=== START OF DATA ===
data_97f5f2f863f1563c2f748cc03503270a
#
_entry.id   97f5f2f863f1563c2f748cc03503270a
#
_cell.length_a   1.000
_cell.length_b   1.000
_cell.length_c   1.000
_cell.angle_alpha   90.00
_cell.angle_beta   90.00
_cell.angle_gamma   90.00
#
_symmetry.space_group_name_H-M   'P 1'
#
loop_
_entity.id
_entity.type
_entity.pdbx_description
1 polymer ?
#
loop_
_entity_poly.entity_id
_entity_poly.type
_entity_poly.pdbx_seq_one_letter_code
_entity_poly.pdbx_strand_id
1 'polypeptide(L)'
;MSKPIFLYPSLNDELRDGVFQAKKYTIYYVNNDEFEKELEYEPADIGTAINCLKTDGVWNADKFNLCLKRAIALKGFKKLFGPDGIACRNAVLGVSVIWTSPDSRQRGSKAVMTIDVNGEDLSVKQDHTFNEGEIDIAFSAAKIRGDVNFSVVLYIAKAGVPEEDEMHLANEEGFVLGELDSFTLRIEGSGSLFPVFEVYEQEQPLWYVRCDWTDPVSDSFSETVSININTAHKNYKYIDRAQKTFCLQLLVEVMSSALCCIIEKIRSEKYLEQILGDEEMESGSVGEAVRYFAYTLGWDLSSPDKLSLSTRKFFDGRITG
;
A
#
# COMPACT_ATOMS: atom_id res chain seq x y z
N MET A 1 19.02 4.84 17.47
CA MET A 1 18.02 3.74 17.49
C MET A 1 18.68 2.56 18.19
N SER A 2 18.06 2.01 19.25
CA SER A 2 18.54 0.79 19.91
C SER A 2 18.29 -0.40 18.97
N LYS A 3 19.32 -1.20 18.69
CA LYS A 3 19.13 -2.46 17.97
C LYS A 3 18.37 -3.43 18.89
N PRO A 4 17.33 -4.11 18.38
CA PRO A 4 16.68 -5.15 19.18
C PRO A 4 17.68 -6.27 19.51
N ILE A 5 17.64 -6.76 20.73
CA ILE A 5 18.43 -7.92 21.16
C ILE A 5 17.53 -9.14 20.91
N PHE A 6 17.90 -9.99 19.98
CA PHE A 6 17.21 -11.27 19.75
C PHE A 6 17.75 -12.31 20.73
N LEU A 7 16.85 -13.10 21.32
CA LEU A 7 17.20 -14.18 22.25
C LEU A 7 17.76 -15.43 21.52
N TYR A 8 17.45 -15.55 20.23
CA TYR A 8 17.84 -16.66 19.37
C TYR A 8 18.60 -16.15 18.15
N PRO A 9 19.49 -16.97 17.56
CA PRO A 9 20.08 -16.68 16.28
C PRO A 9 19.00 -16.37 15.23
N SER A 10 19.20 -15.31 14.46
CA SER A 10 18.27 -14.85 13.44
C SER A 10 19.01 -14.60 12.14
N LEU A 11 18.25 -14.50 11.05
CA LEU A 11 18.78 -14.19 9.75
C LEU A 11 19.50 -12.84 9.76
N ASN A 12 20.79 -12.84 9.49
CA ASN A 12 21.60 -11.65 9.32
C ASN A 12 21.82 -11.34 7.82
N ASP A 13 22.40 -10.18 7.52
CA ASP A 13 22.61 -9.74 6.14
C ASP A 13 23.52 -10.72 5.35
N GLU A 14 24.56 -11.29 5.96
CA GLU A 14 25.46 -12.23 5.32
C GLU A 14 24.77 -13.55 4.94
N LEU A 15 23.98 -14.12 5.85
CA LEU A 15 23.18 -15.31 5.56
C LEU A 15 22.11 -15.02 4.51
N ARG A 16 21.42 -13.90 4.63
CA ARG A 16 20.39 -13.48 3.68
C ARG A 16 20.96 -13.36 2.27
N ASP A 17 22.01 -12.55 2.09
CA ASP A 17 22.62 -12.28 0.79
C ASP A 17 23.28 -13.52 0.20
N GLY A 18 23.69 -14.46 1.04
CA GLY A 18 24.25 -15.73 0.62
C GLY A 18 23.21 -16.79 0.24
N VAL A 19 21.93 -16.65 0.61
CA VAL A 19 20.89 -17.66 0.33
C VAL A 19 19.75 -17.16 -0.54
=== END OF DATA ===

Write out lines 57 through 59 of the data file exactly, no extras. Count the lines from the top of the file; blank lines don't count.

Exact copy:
C PRO A 9 19.00 -16.37 15.23
N SER A 10 19.20 -15.31 14.46
CA SER A 10 18.27 -14.85 13.44